North Dakota Secretary of State Al Jaeger announced Thursday, April 21, that he is approving the format of a petition that proposes legalizing the possession and purchase of small amounts of marijuana for adults 21 years and older.

The legislation would also implement policies to regulate retail marijuana stores and growers. Cannabis products should be tested for contaminants, labeled and tracked through a “seed-to-sale inventory system”. Driving under the influence and the use of marijuana products in public would still be prohibited. If passed, the measure would direct regulators to establish rules and create the legal pot program by October 2023.

Read more from Jeremy Turley from Forum News Service

4. A Moorhead in Ukraine focuses on supplying the remote Donbass region

A smiling man gives a thumbs up next to a pile of wheeled luggage.
Something as basic as rolling luggage can make travel easier for refugee mothers, who have often had to flee their homes with a few things crammed into a bag of groceries. Here, Mark J. Lindquist helps drop off rolling luggage donations at Ukraine’s largest refugee transit station, a place where, at its peak, 110,000 refugees passed through each day. When the mothers see the new luggage, Lindquist says it “looks like Christmas morning.”

Contributed / Mark J. Lindquist

Mark J. Lindquist lives in the middle of a war zone.

Lindquist, an artist and motivational speaker who lives in Moorhead, felt called to ditch everything – including a political campaign – and travel to war-torn Ukraine three weeks ago after watching hours of news reports on Russian attacks on the former Soviet republic.

Today, he describes life in an accommodation in Lviv where he and seven other aid workers “are crammed together wherever we could possibly sleep”.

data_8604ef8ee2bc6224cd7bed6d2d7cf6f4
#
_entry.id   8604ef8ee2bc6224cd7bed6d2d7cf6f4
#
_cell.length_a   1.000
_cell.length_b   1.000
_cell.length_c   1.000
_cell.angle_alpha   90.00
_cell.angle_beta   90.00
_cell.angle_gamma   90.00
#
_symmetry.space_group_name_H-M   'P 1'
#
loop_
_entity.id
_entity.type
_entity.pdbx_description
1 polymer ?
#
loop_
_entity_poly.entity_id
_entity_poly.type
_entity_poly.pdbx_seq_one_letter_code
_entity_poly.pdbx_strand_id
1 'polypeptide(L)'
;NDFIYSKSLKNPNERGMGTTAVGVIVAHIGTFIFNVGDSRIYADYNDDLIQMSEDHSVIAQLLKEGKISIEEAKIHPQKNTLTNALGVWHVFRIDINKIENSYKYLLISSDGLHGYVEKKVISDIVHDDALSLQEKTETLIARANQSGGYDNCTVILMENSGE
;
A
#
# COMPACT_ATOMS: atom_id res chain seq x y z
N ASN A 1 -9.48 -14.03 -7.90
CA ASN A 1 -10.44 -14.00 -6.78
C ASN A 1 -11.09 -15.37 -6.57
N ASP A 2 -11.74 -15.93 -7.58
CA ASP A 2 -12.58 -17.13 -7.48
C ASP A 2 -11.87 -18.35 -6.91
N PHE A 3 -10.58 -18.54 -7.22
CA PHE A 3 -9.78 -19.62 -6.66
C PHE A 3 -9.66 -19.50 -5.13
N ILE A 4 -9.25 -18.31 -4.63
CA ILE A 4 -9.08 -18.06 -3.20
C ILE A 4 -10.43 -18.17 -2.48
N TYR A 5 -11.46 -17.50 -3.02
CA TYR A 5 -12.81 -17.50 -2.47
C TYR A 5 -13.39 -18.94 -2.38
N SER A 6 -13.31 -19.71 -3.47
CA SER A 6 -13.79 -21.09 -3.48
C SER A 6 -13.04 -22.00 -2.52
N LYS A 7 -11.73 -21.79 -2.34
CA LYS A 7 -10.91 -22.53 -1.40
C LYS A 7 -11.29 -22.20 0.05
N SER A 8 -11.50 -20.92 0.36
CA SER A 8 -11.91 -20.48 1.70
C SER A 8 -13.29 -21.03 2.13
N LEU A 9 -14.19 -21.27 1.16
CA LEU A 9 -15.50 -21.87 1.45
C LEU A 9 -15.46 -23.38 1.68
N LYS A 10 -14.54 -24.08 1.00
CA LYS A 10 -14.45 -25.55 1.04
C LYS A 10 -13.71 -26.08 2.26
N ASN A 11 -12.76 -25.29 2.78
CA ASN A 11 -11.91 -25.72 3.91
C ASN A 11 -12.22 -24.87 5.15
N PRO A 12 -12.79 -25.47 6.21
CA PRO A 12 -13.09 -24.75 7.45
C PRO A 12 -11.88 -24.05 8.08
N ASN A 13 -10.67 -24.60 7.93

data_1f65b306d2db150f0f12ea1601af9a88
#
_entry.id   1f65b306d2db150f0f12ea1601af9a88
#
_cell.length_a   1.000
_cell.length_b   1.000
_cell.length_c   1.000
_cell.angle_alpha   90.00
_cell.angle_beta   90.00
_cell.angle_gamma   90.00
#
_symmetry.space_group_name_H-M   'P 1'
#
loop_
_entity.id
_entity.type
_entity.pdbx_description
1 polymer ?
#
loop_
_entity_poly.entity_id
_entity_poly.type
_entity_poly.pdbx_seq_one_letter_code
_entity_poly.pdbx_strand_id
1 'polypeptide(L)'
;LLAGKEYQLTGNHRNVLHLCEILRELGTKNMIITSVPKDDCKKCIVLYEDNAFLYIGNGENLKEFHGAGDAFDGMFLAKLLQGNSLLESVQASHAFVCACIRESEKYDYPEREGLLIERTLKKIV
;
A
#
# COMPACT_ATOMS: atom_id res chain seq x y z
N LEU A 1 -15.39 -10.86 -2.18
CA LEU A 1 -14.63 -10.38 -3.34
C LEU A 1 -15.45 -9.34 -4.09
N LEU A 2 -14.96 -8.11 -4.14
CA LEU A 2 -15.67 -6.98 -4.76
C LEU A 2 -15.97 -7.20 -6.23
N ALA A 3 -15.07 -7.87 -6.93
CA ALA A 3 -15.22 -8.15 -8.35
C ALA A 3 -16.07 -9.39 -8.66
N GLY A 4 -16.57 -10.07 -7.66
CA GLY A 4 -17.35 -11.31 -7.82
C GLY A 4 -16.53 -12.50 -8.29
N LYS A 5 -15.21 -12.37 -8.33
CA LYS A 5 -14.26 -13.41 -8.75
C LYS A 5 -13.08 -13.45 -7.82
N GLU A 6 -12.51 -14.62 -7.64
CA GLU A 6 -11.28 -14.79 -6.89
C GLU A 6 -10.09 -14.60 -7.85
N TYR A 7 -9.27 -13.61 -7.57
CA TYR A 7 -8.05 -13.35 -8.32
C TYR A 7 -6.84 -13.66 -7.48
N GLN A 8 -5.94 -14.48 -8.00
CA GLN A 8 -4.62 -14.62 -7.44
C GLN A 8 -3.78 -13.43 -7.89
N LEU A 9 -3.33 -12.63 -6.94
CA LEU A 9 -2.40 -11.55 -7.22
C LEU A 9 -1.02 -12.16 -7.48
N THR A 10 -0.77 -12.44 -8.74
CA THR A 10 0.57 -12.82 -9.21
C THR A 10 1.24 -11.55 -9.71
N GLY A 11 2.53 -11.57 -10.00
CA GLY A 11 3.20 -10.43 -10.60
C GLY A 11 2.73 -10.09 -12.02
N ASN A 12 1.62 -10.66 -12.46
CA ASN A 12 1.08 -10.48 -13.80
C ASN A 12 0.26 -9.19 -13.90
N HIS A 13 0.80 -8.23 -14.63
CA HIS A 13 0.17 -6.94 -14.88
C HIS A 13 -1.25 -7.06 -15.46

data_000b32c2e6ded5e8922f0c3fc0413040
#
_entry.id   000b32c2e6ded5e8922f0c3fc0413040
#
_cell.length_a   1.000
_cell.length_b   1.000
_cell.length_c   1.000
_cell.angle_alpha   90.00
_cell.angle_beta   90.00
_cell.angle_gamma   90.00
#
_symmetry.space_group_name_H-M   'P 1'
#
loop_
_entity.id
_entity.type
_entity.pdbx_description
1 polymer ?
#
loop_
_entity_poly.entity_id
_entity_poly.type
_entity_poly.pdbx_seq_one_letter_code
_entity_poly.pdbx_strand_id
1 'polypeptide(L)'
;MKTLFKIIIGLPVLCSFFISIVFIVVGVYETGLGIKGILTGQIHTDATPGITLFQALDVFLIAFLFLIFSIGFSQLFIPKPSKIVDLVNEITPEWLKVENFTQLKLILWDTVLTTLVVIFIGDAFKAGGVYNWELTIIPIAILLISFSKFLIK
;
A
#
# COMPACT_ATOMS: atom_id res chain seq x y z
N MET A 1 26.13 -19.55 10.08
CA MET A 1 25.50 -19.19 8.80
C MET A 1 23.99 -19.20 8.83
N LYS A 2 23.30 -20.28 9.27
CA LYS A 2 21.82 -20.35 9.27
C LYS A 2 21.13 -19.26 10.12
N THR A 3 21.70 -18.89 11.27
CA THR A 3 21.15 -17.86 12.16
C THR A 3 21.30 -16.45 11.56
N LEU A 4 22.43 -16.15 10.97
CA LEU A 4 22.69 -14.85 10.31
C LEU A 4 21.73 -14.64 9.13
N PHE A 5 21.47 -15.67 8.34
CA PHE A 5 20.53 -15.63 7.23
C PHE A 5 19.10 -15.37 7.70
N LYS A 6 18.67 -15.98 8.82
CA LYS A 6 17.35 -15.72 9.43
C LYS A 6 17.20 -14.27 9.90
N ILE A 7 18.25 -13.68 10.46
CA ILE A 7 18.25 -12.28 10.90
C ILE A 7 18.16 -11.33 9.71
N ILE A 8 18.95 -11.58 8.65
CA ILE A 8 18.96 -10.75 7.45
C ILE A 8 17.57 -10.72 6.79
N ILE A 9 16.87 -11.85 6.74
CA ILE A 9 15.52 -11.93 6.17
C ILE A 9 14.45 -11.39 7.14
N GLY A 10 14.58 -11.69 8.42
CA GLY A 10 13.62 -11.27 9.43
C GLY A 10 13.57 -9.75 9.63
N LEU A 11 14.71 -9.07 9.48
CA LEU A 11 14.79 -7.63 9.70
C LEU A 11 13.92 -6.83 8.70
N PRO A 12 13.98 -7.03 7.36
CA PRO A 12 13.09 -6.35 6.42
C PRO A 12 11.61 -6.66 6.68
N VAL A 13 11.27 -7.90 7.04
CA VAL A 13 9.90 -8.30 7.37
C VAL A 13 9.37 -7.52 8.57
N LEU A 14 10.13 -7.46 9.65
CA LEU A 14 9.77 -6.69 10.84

It’s in a corner of the world where air raid sirens are going off every day, panicked citizens are lined up with 20 to 30 people at ATMs and a missile strike on Easter Monday killed seven people.

Read more about Forum News Service’s Tammy Swift

5. Fargo’s Asian and American market will have a new, expanded home by fall

Equipment and materials for the construction of Fargo’s new Asian and American Market were on display Tuesday, April 12 at the 1425 Main Ave construction site.

David Samson/The Forum

John Huynh is getting big.

The co-owner of the Asian and American market in downtown Fargo promises that the next version of his popular store, currently under construction at 1425 Main Ave., will appeal to lovers of international flavors.

“This will be the Dakotas’ biggest international market,” Hyunh said on Monday, April 18. “We are delighted.”

The new grocery store — at 19,500 square feet — will be about three times larger than the current market, which is the centerpiece of a small mall at 1015 Main Ave.

Hyunh estimates that once all the equipment is installed, he and his sister will have invested around $4 million in the project.

It promises plenty of parking spaces and a greater selection of merchandise at the new location.

Read more about Helmut Schmidt from the Forum